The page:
When I was younger, my mother told me the story of a lady who labored over her daughter’s college graduation dinner. Her mother made a delicious salad, buttery mashed potatoes and roasted chicken. After the meal, presents were opened—including a brand new car with a huge bow waiting for her in the driveway. The girl’s father promised he would accompany her the next morning to drive her new car for the first time. Everyone cried happy tears and parted in the best of moods.
But the next morning, no one woke up to take the car out for a drive. Every single person that attended the party had died in their sleep—not from carbon dioxide poising, but from salmonella poisoning. Imagine, getting a brand new car and dying before getting to drive it? Of course, my first thought was “Who the f**k wants a chicken dinner after graduation?” That seems like the lamest party ever and thank God I wasn’t invited. I would have just showed up to the after party. Secondly, I decided to never make chicken again and would leave it to the experts at KFC or Chirping Chicken.
Every chicken dish at my house was so overcooked that the skin would crisp up and flake as if a nuclear bomb had gone off inside our stove. You know those videos of nuclear bomb tests where everything dissolves into ash? Well, that was my chicken dinner growing up. We would try reviving the chicken with gravy or ketchup, but it never worked.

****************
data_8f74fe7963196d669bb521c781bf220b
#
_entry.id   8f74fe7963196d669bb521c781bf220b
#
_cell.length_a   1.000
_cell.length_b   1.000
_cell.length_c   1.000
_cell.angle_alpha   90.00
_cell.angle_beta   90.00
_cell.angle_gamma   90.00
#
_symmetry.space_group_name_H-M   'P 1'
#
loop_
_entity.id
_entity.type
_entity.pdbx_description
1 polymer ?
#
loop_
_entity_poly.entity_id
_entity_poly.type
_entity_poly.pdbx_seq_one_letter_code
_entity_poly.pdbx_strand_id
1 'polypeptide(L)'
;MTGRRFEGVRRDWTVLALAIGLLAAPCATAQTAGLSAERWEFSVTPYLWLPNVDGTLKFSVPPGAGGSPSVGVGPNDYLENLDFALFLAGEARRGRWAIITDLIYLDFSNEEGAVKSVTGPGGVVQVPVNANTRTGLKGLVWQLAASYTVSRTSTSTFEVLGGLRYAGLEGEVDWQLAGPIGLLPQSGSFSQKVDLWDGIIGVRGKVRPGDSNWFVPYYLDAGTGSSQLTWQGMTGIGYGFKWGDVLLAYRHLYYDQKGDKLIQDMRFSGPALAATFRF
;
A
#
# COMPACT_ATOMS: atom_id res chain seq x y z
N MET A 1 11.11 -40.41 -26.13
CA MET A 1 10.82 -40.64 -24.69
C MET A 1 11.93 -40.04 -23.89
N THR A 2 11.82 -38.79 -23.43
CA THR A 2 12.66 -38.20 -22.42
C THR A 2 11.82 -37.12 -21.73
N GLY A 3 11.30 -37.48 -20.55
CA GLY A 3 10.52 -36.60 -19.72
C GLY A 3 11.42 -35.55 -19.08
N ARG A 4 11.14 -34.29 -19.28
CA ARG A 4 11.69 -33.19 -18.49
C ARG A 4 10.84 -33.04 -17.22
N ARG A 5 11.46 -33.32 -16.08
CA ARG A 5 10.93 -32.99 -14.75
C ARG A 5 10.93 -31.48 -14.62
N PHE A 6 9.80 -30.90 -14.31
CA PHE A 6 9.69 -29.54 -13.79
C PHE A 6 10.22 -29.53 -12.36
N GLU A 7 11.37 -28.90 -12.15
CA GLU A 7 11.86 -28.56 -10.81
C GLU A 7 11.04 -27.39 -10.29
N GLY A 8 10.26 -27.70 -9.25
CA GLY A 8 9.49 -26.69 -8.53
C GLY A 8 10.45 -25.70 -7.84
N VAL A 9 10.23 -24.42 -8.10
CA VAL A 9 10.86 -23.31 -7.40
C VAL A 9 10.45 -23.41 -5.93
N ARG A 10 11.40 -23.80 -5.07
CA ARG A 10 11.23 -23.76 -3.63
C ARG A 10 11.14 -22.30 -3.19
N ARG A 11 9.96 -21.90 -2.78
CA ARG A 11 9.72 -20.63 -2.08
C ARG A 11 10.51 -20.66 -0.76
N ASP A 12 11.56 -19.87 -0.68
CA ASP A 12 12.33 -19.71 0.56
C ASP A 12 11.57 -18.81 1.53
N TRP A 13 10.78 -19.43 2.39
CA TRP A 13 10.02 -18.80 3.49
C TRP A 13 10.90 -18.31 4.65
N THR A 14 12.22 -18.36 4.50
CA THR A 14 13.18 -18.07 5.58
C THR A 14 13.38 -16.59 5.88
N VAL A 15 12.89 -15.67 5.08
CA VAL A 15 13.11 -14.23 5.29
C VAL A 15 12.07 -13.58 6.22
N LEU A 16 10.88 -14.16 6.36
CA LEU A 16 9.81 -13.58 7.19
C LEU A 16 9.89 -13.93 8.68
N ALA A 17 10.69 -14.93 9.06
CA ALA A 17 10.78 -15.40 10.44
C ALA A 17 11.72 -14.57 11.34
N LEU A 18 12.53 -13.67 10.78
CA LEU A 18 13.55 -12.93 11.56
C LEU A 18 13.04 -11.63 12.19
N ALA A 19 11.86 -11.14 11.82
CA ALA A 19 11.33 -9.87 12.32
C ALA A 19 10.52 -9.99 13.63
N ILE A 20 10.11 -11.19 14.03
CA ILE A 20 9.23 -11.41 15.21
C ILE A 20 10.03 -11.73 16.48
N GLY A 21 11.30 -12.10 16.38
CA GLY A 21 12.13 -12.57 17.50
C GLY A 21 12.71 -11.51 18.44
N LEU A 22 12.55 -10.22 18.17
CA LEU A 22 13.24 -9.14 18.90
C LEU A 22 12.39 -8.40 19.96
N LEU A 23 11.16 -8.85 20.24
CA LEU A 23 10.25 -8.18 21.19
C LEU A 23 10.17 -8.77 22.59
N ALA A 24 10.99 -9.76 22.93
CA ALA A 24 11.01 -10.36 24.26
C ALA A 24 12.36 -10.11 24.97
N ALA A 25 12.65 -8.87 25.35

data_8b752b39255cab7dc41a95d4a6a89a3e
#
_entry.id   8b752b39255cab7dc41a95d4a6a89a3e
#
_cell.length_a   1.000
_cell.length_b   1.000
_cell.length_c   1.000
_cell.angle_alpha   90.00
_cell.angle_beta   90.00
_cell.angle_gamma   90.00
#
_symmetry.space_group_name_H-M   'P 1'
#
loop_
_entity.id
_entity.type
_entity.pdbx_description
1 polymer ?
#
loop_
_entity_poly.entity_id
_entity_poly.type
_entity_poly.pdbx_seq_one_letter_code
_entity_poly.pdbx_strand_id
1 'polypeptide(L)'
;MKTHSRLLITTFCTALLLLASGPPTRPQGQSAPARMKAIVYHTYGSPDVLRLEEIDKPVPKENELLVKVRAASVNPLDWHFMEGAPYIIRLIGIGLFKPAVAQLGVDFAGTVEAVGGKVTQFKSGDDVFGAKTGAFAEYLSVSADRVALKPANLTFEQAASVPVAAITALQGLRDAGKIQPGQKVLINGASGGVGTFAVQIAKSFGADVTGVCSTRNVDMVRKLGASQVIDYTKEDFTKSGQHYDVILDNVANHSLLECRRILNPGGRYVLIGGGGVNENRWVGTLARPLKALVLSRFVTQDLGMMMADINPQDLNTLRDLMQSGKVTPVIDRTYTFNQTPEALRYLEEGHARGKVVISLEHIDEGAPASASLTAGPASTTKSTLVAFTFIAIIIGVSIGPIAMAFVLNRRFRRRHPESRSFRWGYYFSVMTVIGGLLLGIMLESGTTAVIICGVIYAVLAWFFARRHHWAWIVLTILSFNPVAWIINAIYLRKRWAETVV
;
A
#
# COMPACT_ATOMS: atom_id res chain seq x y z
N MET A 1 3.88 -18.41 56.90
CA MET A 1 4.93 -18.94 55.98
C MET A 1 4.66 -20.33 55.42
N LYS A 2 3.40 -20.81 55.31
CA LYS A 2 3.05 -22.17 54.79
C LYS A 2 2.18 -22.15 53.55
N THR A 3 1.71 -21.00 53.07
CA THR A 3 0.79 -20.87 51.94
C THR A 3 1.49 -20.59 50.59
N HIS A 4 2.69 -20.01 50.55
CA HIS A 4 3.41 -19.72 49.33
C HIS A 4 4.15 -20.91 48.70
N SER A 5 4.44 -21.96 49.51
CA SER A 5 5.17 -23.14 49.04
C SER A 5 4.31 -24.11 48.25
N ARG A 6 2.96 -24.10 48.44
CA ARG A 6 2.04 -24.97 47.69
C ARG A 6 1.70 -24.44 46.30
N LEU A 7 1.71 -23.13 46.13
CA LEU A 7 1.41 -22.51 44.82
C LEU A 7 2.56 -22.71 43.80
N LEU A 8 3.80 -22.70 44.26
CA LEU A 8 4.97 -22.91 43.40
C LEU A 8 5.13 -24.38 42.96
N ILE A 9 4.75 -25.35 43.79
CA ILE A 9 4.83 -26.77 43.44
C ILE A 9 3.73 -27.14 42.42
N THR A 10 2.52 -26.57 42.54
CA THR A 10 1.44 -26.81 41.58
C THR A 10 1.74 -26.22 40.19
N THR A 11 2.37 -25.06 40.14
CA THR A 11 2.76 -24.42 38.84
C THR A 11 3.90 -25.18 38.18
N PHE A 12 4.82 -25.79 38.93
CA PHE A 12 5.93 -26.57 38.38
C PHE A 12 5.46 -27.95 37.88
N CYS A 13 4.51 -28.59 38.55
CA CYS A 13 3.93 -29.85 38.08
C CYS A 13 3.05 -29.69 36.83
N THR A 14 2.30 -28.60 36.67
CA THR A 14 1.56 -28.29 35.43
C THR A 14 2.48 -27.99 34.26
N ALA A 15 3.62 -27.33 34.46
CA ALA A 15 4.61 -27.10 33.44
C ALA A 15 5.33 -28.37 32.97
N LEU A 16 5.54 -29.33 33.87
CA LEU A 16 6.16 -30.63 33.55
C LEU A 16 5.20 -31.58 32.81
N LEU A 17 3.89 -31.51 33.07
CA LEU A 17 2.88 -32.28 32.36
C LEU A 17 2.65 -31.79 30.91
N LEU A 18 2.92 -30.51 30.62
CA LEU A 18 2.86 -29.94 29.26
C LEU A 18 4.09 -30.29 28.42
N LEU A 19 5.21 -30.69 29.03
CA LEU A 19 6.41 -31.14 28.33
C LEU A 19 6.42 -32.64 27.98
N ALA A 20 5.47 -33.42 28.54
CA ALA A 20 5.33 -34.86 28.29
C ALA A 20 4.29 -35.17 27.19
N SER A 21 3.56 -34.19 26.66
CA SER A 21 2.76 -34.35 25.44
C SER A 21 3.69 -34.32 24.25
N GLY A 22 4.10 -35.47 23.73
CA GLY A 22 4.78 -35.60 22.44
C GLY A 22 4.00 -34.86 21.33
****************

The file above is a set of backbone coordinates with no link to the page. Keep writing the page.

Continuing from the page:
It wasn’t until recently when I started experimenting with chicken that I realized it could be a delicious, moist piece of protein. A lot of people like to use special spices and herbs, but I prefer mine natural. Just good old-fashioned chicken.
The Best Roasted Chicken
1/2 stick butter, softened (left at room temperature for two hours) 1 whole chicken (4 to 5 pounds), thawed 2 teaspoons salt 1 teaspoon pepper Lemon (optional)
Preheat the oven to 400 degrees. (Yes, you do need to preheat the oven. I know preheating is annoying, but it really is important. It will help “shock” the chicken’s skin to create a nice, juicy seal.)
Rinse the chicken under cold water, inside and out. Make sure you take out the gizzards (all the stuff in the chicken, sometimes in a paper bag. I usually toss them, but you can find recipes that incorporate them if you’d like). Pat the chicken with a paper towel and let dry. Sprinkle the chicken with the salt and pepper—don’t forget the inside! If you have a lemon, you can cut it in half and put it inside.
Take the butter and slather the entire chicken. Get messy! Use your hands to cover every crevice. Put the chicken in a roasting pan, breast up, and place in your preheated oven. Do not use a rack inside the roasting pan—just place the bird directly in the pan. Bake it for 15 minutes per pound, or around an hour for a 4 pound-chicken, etc.
This is optional, but to test if the chicken is done, pokes the thigh with a knife once the allotted time is up. If the juices run clear, you can take the chicken out of the oven and let it rest for 10 minutes before serving. If you get pink- or red-tinged juices, leave it in for another 10 minutes and repeat the test. I guarantee you it will be the juiciest chicken you’ve ever had!
Petrit Husenaj is a writer based in New York City and the creator of the food blog My Social Chef.